Data Studies and Knowledge Processing
Strand leader: Sabina Leonelli
This research theme is concerned with the functioning and implications of research processes within and beyond the life sciences, both in contemporary practices and in history, and across a wide range of locations. Of particular interest are the ways data, models, hardware, and software are used and circulated, the division of labour and credit systems in science, the nature and practice of co-production and citizen science, the changing role and modes of publishing, and the ways in which knowledge processing and related environments are managed, evaluated, and compared across geographical and disciplinary locations.
Work by Sabina Leonelli and Brian Rappert is concerned with the Open Science and Open Data movements, the ways in which ‘Big Data’ discourse and methods are implemented across the globe, and the implications for the contents and outputs of research (i.e., the epistemology of data science), as well as the relation with broader social, political and economic trends (particularly the development of AI, the digital divide and the implementation of Open Science strategies in low-income countries). While Leonelli investigates both the green and the red sectors, with particular attention to the global circulation of plant data, Niccolò Tempini works on the development of data infrastructures and related software, governance, integration strategies and information security measures in biomedicine. Adrian Currie is interested in how data in the historical sciences, especially paleontology and archaeology, is both generated and mustered in support of hypotheses concerning the deep past. He particularly focuses on cases where data is thin on the ground, degraded and gappy, and emphasizes the integrative, creative strategies such scientists adopt in overcoming these challenges. Ernesto Schwartz-Marin works on Data Justice, both as a participatory enterprise that seeks to establish new relationships and political possibilities at the interface of Science and Society, and also as an object of ethnographic inquiry. Schwartz-Marin ethnographic research explores how biomedical and forensic science projects shape the public sphere and claims for sovereignty in Mexico and Colombia. Since 2011 he has developed a research agenda on Citizen-Led Science and Participatory Action Research engaging with genomics, digital activism and forensics in collaboration with grassroots activists, NGOs and interested stakeholders dealing with mass atrocities, grave human rights violations and disappearance in Latin America.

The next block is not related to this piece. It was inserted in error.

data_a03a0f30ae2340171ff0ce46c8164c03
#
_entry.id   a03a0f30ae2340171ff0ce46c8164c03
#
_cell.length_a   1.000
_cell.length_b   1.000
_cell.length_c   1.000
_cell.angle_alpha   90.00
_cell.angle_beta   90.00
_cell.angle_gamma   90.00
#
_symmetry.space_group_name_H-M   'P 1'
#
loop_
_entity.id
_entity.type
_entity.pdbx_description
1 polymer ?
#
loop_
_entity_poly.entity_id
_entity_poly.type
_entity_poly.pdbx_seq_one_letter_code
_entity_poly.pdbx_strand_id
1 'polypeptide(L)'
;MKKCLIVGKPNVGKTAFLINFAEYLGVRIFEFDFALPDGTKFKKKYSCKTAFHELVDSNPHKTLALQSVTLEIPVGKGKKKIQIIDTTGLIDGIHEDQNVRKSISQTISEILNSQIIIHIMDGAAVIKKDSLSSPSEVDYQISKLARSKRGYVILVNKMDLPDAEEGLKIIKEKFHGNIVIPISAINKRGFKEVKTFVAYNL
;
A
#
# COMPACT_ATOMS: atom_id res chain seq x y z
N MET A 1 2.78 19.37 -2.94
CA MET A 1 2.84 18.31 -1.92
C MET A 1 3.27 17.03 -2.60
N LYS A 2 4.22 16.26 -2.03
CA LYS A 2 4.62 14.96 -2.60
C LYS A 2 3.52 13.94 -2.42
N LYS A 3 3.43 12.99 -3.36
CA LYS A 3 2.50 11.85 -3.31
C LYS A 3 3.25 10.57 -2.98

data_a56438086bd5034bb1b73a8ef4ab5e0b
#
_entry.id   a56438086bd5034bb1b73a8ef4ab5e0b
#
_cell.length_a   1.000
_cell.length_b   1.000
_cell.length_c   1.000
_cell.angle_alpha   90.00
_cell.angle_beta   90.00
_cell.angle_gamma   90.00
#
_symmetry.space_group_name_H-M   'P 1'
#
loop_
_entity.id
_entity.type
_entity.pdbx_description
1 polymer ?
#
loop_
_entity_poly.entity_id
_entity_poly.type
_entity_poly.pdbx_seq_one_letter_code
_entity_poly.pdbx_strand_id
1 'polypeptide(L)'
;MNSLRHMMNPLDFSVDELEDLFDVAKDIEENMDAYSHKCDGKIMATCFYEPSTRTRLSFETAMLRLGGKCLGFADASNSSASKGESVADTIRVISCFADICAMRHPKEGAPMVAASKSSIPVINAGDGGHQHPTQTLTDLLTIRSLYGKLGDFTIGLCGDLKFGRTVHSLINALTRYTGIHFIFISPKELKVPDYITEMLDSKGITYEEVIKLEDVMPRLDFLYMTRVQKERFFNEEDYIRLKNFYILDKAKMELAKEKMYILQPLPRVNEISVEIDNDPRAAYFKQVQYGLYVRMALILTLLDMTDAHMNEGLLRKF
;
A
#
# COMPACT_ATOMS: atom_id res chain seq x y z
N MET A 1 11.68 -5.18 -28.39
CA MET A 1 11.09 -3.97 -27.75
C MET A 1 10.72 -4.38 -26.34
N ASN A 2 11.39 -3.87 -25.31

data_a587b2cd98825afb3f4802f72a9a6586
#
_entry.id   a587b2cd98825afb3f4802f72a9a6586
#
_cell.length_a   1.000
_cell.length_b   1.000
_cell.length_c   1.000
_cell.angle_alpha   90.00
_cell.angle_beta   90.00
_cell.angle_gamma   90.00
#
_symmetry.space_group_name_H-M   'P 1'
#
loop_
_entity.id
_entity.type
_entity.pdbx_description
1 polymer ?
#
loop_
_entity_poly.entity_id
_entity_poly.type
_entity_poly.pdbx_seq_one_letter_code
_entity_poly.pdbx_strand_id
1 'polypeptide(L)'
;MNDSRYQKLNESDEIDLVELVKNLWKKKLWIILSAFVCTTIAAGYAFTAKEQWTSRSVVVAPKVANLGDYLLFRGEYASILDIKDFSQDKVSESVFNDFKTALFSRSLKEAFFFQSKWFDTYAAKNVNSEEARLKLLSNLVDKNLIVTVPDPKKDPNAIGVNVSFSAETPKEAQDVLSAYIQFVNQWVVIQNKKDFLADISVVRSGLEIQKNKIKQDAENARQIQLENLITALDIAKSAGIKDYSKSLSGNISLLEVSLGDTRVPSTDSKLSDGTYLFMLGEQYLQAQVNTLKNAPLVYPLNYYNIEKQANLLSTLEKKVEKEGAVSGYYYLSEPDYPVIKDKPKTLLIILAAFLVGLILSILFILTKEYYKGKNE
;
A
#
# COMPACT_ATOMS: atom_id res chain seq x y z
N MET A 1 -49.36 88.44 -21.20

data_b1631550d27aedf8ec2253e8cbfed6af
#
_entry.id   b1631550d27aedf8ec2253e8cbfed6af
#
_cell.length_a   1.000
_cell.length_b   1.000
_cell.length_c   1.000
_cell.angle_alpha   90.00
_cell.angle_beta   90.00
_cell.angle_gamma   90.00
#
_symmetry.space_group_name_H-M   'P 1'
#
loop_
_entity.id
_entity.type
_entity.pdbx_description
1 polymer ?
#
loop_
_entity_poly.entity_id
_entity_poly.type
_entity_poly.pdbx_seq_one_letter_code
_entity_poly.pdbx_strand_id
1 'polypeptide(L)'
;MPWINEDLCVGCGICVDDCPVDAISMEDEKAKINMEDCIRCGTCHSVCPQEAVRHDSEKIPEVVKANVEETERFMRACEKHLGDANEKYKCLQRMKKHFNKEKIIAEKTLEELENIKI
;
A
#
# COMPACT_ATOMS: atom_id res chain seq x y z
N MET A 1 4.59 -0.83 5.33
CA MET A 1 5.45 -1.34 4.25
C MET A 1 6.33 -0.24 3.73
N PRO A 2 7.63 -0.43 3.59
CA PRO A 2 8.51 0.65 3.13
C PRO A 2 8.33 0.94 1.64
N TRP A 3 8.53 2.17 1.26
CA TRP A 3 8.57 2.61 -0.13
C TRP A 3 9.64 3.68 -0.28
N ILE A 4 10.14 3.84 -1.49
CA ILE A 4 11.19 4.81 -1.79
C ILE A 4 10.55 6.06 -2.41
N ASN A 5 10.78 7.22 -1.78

In a more historical vein, Kirsten Walsh is interested in early modern data practices, following the rise of Baconian experimental philosophy in the mid-seventeenth century. Focussing on Newton’s theory of the tides (developed in his Principia), she is currently exploring the epistemic, economic and political dimensions of early modern tidal research. Staffan Müller-Wille researches how new ways of naming and classifying shaped the flow of data and perceptions of diversity in the life- and human sciences since the 18th century, with a focus on the emergence of systematics and biogeography around 1800 and the rise of plant science between the field and the lab around 1900.